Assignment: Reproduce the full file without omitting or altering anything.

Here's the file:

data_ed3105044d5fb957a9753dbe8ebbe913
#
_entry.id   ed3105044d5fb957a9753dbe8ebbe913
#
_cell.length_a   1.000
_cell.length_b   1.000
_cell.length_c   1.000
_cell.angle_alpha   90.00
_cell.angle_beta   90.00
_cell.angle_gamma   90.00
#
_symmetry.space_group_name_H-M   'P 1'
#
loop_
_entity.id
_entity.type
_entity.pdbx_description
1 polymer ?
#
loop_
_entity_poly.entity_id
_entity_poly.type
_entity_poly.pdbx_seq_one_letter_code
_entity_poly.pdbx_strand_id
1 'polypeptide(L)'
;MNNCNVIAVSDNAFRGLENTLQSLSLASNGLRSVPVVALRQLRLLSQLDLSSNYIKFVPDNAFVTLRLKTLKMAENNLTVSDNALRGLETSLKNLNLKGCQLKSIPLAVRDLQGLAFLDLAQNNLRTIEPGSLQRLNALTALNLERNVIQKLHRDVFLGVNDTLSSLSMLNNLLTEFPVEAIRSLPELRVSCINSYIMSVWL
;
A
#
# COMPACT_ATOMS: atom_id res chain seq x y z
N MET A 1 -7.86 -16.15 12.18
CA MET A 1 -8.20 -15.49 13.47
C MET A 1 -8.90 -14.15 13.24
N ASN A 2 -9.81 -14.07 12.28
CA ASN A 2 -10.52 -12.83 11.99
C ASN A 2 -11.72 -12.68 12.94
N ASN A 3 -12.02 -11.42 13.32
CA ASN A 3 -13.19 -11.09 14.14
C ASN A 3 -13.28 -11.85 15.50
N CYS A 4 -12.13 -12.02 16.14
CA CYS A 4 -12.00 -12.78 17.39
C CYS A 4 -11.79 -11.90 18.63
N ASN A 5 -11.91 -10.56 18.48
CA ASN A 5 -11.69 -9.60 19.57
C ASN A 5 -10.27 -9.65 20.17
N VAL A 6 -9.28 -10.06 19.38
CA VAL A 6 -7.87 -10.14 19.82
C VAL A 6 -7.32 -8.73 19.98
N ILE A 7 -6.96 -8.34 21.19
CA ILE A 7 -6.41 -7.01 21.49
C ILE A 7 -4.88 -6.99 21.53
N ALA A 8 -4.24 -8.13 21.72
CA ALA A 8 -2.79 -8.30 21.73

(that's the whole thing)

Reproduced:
data_ed3105044d5fb957a9753dbe8ebbe913
#
_entry.id   ed3105044d5fb957a9753dbe8ebbe913
#
_cell.length_a   1.000
_cell.length_b   1.000
_cell.length_c   1.000
_cell.angle_alpha   90.00
_cell.angle_beta   90.00
_cell.angle_gamma   90.00
#
_symmetry.space_group_name_H-M   'P 1'
#
loop_
_entity.id
_entity.type
_entity.pdbx_description
1 polymer ?
#
loop_
_entity_poly.entity_id
_entity_poly.type
_entity_poly.pdbx_seq_one_letter_code
_entity_poly.pdbx_strand_id
1 'polypeptide(L)'
;MNNCNVIAVSDNAFRGLENTLQSLSLASNGLRSVPVVALRQLRLLSQLDLSSNYIKFVPDNAFVTLRLKTLKMAENNLTVSDNALRGLETSLKNLNLKGCQLKSIPLAVRDLQGLAFLDLAQNNLRTIEPGSLQRLNALTALNLERNVIQKLHRDVFLGVNDTLSSLSMLNNLLTEFPVEAIRSLPELRVSCINSYIMSVWL
;
A
#
# COMPACT_ATOMS: atom_id res chain seq x y z
N MET A 1 -7.86 -16.15 12.18
CA MET A 1 -8.20 -15.49 13.47
C MET A 1 -8.90 -14.15 13.24
N ASN A 2 -9.81 -14.07 12.28
CA ASN A 2 -10.52 -12.83 11.99
C ASN A 2 -11.72 -12.68 12.94
N ASN A 3 -12.02 -11.42 13.32
CA ASN A 3 -13.19 -11.09 14.14
C ASN A 3 -13.28 -11.85 15.50
N CYS A 4 -12.13 -12.02 16.14
CA CYS A 4 -12.00 -12.78 17.39
C CYS A 4 -11.79 -11.90 18.63
N ASN A 5 -11.91 -10.56 18.48
CA ASN A 5 -11.69 -9.60 19.57
C ASN A 5 -10.27 -9.65 20.17
N VAL A 6 -9.28 -10.06 19.38
CA VAL A 6 -7.87 -10.14 19.82
C VAL A 6 -7.32 -8.73 19.98
N ILE A 7 -6.96 -8.34 21.19
CA ILE A 7 -6.41 -7.01 21.49
C ILE A 7 -4.88 -6.99 21.53
N ALA A 8 -4.24 -8.13 21.72
CA ALA A 8 -2.79 -8.30 21.73